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Consultants oppose piped gas to ‘uneconomical’ categories

Consultants oppose piped gas to ‘uneconomical’ categories

ISLAMABAD: Independent consultants appointed on the instructions of the government have recommended limiting the expansion of piped-natural gas to uneconomical consumer categories and replacing it with cylindered-gas to contain huge energy losses amid scarce domestic resources.

“Bottled (cylinder) LPG is the perfect option for homes that do not have access to a piped network,” said KPMG Taseer Hadi & Co appointed by the Oil and Gas Regulatory Authority (Ogra) under a decision of the Economic Coordination Committee (ECC) of the cabinet.

This apparently is in contrast to a recent decision taken by the ECC at the request of Petroleum Minister Shahid Khaqan Abbasi to provide liquefied petroleum gas to consumers through pipeline network linked with LPG air-mix plants starting with three such plants in his constituency — areas around Murree.

The ECC was informed that 65 LPG air-mix plants would be set up at a cost of about Rs18 billion by two gas companies — SNGPL and SSGCL — struggling to bring down their system losses currently stood at 15 and 13 per cent, respectively. The consultants were of the opinion that this level of system losses was too high.

The petroleum ministry is already negotiating with a Russian firm to set up 60 such plants with costs to be made part of the weighted average cost of natural gas.

The consultants have also proposed a special “cost of service study” to determine actual cost of transporting gas to end-consumer based on individual cost drivers for each consumer class, spread geographically across the gas network.

“This will lead to revision of tariff and further identification of new consumer classes. This will enable differential pricing based on cost of service for specific customer segments and geographics,” the study said.

This too also goes against the current policy of the government to expand gas pipeline network on a political basis to provide subsidised natural gas to people who then not only suffer themselves as the gas utilities struggle to meet gas demand, particularly in winter with dwindling domestic gas production, but also add miseries to the existing consumers in domestic as well as industrial and business sectors.

The consultants were of the view that bottled LPG was not only easy to provide to areas where metering and segmentation were not possible, but cylinders could easily be operated with only a flick of a switch or the press of a button and delivered to consumers at doorstep. Cylinders can also be equipped with auto-change regulators having a visual indicator to show when a cylinder is empty and needs to be replenished.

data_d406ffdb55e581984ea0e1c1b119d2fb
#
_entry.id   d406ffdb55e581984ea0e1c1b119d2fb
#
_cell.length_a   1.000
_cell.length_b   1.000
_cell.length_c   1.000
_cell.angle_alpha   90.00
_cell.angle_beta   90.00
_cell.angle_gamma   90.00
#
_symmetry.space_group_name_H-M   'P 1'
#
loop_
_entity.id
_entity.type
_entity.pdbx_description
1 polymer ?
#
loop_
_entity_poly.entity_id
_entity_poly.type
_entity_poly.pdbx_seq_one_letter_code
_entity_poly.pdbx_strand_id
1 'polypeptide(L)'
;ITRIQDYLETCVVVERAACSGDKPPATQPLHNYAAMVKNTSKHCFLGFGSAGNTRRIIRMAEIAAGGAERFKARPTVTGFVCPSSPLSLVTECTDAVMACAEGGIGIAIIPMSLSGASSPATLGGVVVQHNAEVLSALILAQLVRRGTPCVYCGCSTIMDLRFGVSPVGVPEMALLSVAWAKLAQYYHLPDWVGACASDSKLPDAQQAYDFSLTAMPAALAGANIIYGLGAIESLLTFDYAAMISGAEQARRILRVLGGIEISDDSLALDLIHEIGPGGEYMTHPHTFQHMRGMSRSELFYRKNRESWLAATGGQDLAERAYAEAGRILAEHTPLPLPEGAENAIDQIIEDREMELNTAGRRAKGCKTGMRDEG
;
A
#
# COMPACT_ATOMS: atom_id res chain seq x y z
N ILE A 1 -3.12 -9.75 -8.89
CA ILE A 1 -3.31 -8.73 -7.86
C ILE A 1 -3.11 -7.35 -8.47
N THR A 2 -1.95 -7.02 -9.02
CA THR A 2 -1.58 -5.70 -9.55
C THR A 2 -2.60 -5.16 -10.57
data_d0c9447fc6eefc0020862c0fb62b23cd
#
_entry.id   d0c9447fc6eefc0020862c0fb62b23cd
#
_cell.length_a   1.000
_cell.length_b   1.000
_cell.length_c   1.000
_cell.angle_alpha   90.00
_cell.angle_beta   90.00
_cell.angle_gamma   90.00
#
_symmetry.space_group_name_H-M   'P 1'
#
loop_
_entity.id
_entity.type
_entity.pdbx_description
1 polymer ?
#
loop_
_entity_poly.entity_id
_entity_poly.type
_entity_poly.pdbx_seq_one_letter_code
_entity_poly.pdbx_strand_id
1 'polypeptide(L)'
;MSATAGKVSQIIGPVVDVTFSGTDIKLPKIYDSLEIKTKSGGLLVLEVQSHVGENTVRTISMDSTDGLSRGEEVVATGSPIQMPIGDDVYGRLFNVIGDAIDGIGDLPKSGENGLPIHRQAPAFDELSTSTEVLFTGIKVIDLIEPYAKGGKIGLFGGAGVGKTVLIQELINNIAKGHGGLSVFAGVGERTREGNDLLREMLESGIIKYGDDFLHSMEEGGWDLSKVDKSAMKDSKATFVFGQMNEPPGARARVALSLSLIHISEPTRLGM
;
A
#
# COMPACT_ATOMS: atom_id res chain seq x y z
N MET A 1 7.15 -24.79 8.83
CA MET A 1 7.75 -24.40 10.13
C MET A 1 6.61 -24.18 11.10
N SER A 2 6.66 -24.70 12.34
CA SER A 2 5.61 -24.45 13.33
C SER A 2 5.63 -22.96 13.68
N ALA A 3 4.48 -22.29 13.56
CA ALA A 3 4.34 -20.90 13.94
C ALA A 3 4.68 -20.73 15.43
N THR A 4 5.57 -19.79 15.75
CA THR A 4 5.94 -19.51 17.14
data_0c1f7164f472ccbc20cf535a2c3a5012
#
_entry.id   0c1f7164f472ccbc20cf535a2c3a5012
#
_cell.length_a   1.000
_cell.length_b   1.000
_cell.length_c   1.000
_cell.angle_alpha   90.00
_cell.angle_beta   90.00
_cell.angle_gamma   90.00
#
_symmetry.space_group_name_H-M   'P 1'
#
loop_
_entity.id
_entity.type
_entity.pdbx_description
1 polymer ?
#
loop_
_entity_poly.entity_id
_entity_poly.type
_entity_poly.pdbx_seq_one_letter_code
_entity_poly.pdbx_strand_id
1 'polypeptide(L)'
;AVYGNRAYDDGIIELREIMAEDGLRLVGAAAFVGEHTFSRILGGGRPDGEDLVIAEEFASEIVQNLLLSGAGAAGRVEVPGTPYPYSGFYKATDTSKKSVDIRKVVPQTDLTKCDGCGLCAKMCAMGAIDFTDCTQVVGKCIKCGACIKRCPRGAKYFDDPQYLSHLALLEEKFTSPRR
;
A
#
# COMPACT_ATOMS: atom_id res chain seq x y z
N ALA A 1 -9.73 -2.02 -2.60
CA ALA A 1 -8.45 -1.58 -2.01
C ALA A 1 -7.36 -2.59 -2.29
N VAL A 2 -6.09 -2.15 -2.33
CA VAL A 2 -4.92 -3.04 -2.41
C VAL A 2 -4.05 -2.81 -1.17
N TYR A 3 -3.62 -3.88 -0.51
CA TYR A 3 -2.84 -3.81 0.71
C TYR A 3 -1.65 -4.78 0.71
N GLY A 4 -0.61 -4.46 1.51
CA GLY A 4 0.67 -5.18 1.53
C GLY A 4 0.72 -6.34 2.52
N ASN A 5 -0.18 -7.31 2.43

The consultants said gas theft had many reasons, but key drivers also include continuous growth of gas distribution network and expectation of free supply in gas-producing areas. Also, the process of allowing claims of gas theft by non-consumers was prone to errors as such volumes were based on judgements and hypothesis of gas companies and lack of validation mechanism at Ogra for independent verification.

The consultants also questioned the gas losses claimed by the companies and allowed by the regulator because of law and order problem and noted that if the gas companies could not operate in such areas, there should be evidence that other utilities and state machinery were also unable to carry out their operations in those areas.

Moreover, “only the federal government can declare an area as “law and order affected” where the gas companies can claim any relief for the losses. “The claims of SSGCL and SNGPL against gas losses in the law and order affected areas have grown approximately 80pc and 200pc over the past five years and need to be curbed to restrict the growing levels” of total gas loss claims by the gas companies.

The consultants said deficiencies also existed in measurement capacities of the gas companies. While the repor­ted losses of SSGC and SNGPL had increased by 75pc and 63pc in the past decade, their claims for such an increase because of expansion of residential consumers appeared unfounded.

Published in Dawn, February 20th , 2017

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